Colonialism and Beyond Things Fall Apart and Heart of Darkness

3189 Words13 Pages
Colonialism and Beyond Things Fall Apart and Heart of Darkness

My entire education has taken place in the United States of America. It has consisted of public school, college, and graduate school. I only had one teacher during my public school career who wasn't white. I had a female African-American English teacher when I was in Junior High School. The student body of my junior high school was over ninety-percent black, yet our faculty was entirely white with the exception of two black teachers. So, during my entire elementary and high school careers I never saw a person of color in the front of the class.

I vividly remember that the only time black people (or non-whites) were discussed was in history class, moreover, when we got to the chapter that dealt with slavery. I had to make a big adjustment in high school because my high school was well over ninety-percent white (just the opposite of my jr. high school.) Fredrick Douglass, Sojourner Truth, and the Nat Turner rebellion was pretty much the extent of people of color within the curriculum.

I grew up in Springfield, Massachusetts and during my junior year of high school something unexpected happened. College students from Smith College, Amherst College, and the University of Massachusetts did an academic intervention by providing tutoring and actually sitting in on our ("minority student's) classes. This tutorial program became the Smith-Amherst Tutorial Project which enabled me to spend two summers following my junior and senior years of high school at Smith College, taking college-level classes. These classes were taught by professors from Umass and Smith College who were kind enough to give up part of their summer for ...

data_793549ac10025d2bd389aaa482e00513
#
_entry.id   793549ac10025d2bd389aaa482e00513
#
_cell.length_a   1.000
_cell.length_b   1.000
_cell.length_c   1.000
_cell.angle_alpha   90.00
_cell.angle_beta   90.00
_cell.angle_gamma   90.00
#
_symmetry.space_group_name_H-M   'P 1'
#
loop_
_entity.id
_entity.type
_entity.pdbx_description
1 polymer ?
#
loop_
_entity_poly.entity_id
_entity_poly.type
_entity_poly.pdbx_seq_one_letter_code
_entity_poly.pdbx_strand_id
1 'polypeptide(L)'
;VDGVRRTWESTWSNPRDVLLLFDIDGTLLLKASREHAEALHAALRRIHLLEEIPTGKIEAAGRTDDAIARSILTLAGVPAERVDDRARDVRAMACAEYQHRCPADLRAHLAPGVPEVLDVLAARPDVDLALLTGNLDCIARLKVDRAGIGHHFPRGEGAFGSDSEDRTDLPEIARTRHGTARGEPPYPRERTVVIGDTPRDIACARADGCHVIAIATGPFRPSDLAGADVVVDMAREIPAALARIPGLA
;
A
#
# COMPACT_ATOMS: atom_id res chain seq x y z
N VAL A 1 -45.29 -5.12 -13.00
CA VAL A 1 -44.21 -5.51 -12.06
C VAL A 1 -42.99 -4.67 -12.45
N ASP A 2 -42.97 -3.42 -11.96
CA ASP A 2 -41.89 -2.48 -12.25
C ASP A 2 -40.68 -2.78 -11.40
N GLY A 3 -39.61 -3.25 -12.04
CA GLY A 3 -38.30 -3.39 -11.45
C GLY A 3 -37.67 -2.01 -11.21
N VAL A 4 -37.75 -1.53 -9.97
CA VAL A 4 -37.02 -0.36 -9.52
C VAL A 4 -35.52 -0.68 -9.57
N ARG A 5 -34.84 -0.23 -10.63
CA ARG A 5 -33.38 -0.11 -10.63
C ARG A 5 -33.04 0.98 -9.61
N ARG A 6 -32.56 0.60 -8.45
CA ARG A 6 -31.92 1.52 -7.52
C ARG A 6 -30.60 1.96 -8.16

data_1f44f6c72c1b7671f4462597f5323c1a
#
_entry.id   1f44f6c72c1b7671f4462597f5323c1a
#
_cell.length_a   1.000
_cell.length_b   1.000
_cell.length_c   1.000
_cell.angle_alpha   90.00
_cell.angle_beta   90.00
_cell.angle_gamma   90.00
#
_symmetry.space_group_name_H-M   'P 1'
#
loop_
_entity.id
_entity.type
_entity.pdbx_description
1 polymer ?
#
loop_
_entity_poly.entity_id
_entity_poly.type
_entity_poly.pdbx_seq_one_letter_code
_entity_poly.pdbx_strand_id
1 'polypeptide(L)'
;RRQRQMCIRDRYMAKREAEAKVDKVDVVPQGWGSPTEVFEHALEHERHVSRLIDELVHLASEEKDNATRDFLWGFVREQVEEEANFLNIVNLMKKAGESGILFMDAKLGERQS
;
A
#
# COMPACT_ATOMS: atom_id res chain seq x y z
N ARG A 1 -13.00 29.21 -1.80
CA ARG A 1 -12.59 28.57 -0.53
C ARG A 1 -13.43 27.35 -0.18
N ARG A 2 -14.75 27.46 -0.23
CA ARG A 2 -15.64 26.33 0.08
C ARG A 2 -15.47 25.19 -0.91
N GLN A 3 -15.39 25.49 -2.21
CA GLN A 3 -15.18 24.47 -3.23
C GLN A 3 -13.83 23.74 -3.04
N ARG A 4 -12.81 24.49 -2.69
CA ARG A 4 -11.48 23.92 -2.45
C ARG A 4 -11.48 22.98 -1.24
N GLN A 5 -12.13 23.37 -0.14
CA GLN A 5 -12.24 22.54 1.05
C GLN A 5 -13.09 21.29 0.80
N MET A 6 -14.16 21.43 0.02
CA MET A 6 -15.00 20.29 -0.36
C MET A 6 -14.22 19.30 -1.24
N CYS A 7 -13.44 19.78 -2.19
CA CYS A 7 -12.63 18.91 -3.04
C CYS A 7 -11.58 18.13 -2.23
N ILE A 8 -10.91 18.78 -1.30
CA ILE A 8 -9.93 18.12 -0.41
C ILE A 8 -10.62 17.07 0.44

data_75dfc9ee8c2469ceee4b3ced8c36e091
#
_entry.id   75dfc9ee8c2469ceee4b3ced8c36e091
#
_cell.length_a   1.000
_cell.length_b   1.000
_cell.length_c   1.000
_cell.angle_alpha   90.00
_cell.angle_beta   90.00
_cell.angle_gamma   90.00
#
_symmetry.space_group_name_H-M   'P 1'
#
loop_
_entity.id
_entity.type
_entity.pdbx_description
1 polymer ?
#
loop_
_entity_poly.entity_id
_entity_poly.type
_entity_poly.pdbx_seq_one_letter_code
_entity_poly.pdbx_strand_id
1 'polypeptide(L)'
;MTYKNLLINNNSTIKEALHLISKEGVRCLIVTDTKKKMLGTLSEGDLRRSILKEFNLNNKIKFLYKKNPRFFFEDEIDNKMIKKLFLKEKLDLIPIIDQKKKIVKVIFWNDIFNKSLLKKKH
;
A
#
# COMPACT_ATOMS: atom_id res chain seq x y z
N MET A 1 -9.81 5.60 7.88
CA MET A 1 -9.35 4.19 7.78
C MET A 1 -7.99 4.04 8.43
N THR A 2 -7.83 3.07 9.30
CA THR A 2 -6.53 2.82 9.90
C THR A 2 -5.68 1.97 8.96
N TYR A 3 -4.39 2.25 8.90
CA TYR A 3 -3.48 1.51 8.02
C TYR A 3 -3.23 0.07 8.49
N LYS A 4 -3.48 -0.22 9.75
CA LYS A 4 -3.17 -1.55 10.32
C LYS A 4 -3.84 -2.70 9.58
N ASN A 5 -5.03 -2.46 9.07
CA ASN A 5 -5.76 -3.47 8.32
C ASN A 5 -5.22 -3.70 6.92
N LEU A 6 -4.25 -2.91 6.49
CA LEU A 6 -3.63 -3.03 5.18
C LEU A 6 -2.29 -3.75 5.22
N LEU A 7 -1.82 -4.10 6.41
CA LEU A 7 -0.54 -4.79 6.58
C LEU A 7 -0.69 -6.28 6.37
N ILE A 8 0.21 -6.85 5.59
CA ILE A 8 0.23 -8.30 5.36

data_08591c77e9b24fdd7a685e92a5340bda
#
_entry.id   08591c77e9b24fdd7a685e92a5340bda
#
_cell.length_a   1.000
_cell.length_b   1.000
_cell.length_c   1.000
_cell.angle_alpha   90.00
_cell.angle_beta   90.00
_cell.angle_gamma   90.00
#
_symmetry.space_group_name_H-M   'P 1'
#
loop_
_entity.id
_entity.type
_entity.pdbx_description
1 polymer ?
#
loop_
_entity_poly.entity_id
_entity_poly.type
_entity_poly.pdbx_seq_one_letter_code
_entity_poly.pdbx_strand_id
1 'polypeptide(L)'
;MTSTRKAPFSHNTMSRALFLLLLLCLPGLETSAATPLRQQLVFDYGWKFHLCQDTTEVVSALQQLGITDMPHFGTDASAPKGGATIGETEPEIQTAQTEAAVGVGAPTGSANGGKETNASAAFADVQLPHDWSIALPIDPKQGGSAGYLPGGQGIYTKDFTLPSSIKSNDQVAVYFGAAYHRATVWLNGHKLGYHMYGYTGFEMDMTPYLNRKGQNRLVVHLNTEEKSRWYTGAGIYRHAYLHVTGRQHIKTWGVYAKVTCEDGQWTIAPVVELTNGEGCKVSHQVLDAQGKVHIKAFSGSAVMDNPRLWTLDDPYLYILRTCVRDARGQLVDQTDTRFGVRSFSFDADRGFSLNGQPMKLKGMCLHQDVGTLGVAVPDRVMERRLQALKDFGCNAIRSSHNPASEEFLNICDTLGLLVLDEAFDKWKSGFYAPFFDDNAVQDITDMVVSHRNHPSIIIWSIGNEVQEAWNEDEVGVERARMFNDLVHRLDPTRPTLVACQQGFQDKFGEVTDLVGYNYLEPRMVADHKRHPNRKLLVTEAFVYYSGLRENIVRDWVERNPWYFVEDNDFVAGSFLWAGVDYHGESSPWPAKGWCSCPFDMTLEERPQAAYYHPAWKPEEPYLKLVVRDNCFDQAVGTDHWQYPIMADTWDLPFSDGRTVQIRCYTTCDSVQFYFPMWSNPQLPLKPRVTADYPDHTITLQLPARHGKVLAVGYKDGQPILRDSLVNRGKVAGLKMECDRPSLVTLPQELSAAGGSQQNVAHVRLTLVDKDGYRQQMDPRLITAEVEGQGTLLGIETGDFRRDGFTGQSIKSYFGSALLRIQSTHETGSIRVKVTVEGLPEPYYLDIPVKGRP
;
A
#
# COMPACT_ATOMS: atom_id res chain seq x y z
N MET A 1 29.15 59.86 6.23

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...end of a journey we do not end quite where we thought we would have.

Works Cited

Achebe, Chinua. "An Image of Africa: Racism in Conrad's Heart of Darkness." Ed. Robert Kimbrough. New York: Norton, 1963. 251-62.

---. No Longer at Ease. New York: Dell, 1960.

---. Things Fall Apart. New York: Dell, 1958.

Conrad, Joseph. Heart of Darkness. New York: Norton, 1963.

Nelson, Emmanuel. "Chinua Achebe." Postcolonial African Writers. Ed. Pusha Parekh. Westport: Greenwood, 1998.

Taylor, Willene. "A Search for Values in Things Fall Apart." Understanding Things Fall Apart. Ed. Solomon Iyasere. New York: Whitson, 1998.

Turnbull, Colin. The Lonely African. Garden City: Simon and Schuster, 1962.

Watt, Ian. "Heart of Darkness and Nineteenth Century Thought." Joseph's Conrad's Heart of Darkness. Ed. Harold Bloom. New York: Chelsea, 1987. 77-89.
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